Shortly after Ray Sim became director of Broward County's Animal Care and Regulation Department late last year, county commissioners began floating the P-word: privatize. It was either that or find a way to make a slew of costly reforms during a budget year in which every agency would be expected to make drastic cuts. (BSO swallowed that pill yesterday.)
Mission impossible or job insecurity. Neither of those options seemed appealing to Sim. And in January, he bolted. That's the same month that the Houston Press published this lengthy indictment of that city's Bureau of Animal Regulation and Care under the unambiguous headline, "BARC sucks." And it was several months after the heart-wrenching episode that scandalized the department: the deaths of eight dogs left in the back of a BARC truck during the lunch hour of a 95-degree day.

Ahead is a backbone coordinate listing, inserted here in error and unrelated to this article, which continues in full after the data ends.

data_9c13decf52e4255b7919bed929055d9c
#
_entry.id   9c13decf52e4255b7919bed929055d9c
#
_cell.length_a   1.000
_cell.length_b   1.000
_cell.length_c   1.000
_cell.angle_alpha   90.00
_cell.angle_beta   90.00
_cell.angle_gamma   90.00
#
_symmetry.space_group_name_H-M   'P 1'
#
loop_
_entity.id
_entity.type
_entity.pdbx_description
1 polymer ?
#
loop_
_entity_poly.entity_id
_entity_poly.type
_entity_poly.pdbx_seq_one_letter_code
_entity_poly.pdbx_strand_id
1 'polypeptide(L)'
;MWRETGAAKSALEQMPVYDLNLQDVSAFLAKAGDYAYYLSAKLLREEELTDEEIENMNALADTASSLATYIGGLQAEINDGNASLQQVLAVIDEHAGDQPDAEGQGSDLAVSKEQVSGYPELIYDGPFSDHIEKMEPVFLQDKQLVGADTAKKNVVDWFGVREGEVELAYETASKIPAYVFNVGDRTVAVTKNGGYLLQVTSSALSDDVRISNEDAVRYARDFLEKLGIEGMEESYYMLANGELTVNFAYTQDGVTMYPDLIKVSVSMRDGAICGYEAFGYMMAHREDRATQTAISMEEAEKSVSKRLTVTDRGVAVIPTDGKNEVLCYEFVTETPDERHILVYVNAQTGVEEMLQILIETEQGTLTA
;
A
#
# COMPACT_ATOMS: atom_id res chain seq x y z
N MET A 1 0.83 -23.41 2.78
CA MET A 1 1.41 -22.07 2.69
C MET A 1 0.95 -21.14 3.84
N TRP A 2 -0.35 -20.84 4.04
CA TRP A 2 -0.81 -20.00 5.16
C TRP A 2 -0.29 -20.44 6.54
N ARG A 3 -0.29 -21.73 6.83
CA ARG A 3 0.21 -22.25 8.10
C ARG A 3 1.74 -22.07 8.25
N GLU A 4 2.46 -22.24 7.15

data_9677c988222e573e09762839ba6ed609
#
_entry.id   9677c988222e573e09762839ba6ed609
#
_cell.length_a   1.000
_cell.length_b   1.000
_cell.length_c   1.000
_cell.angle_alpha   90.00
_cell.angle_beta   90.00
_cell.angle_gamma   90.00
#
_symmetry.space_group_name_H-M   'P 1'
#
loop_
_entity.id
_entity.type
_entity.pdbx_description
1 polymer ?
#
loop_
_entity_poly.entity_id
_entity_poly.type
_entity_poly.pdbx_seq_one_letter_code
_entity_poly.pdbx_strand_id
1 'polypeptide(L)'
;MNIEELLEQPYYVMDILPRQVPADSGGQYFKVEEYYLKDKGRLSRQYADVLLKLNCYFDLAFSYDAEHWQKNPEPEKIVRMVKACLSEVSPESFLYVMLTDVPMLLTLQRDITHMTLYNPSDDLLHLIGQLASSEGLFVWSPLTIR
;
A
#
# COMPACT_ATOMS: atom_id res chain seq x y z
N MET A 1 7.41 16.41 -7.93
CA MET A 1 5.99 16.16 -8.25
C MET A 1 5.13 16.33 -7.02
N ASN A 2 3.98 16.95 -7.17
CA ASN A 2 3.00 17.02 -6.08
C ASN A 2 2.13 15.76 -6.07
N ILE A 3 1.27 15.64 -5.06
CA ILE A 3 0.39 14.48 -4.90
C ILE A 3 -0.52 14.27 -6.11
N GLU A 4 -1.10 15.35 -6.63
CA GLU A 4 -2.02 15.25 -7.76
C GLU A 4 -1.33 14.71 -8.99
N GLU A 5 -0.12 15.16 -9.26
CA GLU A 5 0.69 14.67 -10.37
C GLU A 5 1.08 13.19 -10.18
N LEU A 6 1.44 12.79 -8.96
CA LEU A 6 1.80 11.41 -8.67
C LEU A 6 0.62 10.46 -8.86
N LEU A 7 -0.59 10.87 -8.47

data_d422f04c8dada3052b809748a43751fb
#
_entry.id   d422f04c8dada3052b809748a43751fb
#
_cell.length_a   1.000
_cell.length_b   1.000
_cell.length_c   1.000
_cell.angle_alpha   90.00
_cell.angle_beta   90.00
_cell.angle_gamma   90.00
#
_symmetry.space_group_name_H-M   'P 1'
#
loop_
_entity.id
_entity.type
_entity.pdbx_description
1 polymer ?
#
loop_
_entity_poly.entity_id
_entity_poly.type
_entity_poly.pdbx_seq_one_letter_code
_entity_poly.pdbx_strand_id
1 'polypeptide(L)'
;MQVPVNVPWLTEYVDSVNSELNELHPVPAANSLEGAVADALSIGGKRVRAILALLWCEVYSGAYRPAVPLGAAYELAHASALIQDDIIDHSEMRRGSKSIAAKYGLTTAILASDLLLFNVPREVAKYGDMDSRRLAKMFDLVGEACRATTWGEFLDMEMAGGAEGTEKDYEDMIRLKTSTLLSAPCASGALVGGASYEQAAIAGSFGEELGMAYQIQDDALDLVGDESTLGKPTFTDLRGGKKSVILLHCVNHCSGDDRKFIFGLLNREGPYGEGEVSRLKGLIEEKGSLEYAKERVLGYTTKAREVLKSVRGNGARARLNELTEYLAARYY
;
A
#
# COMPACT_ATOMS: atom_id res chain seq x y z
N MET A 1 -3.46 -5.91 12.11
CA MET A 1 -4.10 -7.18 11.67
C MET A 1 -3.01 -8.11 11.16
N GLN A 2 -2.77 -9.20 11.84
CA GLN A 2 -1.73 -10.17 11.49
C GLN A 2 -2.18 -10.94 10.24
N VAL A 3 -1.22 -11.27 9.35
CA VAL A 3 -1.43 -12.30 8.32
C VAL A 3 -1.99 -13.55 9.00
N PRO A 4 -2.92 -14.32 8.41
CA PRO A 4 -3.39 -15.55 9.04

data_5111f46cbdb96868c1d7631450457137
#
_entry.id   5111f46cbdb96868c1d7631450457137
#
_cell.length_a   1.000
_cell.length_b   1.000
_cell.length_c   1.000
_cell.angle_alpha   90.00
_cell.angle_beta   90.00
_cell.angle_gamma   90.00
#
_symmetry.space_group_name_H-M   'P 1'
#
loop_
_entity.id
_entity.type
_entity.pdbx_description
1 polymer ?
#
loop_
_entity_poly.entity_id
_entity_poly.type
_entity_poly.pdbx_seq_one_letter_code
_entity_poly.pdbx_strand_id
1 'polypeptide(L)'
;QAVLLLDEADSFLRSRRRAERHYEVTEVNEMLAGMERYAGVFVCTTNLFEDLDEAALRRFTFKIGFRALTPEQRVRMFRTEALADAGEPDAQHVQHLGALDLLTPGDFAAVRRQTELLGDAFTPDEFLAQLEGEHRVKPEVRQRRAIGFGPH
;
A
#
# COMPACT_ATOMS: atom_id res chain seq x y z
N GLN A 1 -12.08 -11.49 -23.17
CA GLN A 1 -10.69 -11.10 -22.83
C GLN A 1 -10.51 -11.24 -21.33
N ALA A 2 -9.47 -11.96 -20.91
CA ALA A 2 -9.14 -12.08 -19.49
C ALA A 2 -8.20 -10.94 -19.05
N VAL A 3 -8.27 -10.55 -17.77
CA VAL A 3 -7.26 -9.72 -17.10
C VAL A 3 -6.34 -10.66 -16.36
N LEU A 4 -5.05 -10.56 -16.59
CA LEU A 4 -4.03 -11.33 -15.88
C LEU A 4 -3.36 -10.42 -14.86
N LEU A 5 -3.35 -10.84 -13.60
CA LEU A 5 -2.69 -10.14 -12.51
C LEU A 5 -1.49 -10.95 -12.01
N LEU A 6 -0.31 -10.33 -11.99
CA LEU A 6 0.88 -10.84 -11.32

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Earlier in this month, Sim resurfaced, becoming the new chief at BARC.
It's clear from the Press article that the heart of the problem is a city government intent on ignoring or covering up the agency's troubles. And if leaders had learned their lesson, then it's strange that they waited some two weeks to inform the local media of Sim's hiring. Which is why one might be skeptical that Sim can follow through on the claim he made this weekend, in his first interview with the Houston Chronicle, that he'll work more closely with an angry group of pet owners:
One of the things I will do is make our operations fairly transparent, so they know what we're doing.
Congratulations, Ray Sim. You may have found the one job in animal control that's harder than the one you had before.